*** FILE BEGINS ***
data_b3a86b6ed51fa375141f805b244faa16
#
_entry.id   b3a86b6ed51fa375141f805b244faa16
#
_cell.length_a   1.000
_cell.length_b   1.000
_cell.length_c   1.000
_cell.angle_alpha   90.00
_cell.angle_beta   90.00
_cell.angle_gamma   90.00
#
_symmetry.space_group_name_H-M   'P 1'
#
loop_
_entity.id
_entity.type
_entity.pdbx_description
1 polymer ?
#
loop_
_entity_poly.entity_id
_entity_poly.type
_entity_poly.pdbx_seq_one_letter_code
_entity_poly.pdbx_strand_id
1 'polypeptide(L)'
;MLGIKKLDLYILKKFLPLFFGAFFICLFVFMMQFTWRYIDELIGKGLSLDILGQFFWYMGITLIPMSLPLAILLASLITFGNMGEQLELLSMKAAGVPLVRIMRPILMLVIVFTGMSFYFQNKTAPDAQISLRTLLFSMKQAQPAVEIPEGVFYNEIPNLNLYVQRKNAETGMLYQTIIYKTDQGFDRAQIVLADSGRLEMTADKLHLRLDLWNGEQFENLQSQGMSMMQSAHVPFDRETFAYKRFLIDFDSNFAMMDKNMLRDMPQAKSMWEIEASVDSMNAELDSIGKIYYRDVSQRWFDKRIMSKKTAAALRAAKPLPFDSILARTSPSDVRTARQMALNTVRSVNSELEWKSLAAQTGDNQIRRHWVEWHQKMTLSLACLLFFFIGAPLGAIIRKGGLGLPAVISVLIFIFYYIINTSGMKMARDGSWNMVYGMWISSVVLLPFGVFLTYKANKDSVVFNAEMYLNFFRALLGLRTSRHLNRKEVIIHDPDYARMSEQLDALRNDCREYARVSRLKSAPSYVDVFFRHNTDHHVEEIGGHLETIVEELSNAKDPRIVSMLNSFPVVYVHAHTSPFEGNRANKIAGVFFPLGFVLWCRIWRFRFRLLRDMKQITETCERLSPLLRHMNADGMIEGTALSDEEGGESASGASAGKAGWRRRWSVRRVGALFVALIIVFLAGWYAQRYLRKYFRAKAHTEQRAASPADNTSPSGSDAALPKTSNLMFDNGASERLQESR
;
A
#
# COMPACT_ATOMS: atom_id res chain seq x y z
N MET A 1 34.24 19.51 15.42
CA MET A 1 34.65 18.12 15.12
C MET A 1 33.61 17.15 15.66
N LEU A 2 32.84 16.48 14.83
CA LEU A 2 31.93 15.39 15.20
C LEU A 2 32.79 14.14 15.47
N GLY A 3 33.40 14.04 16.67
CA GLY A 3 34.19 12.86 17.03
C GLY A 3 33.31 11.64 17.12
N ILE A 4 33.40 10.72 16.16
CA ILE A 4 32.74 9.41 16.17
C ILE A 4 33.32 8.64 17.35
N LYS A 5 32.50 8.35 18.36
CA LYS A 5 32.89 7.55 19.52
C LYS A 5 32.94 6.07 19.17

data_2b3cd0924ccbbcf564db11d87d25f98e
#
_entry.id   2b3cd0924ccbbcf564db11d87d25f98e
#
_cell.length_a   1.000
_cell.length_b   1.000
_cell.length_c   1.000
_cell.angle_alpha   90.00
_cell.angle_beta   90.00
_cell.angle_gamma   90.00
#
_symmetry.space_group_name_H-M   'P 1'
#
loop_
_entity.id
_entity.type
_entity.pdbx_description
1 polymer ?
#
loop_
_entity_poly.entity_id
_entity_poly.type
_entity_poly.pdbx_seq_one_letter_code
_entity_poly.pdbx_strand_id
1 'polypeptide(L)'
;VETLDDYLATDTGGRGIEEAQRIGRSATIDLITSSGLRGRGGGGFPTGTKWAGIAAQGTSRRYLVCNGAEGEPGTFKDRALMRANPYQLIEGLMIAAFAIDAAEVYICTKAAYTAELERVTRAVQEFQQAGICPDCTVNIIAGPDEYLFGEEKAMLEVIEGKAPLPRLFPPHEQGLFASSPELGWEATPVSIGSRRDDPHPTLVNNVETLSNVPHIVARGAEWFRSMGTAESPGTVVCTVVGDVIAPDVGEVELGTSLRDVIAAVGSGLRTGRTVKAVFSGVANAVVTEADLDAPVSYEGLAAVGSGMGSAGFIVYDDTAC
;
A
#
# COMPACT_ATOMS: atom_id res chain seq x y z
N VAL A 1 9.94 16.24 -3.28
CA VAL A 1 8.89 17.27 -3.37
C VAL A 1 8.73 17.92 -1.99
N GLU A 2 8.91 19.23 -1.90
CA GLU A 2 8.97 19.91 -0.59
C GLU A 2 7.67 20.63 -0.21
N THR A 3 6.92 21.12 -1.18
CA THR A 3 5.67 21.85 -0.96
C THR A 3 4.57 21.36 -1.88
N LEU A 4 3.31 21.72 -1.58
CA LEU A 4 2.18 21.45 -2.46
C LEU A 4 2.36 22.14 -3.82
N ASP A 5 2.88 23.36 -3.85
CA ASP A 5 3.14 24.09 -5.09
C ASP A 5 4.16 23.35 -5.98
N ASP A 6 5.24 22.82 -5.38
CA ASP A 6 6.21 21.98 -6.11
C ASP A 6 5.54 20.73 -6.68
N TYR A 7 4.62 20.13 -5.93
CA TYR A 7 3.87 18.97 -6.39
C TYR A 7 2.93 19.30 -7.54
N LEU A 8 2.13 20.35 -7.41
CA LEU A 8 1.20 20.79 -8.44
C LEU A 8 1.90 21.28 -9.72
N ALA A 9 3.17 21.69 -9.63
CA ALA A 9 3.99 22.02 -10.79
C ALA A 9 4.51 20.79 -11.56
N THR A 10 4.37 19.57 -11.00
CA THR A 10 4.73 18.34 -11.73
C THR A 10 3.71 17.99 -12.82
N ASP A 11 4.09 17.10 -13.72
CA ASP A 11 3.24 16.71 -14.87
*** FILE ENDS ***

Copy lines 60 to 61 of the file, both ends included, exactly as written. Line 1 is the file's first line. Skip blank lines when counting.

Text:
_entity.id
_entity.type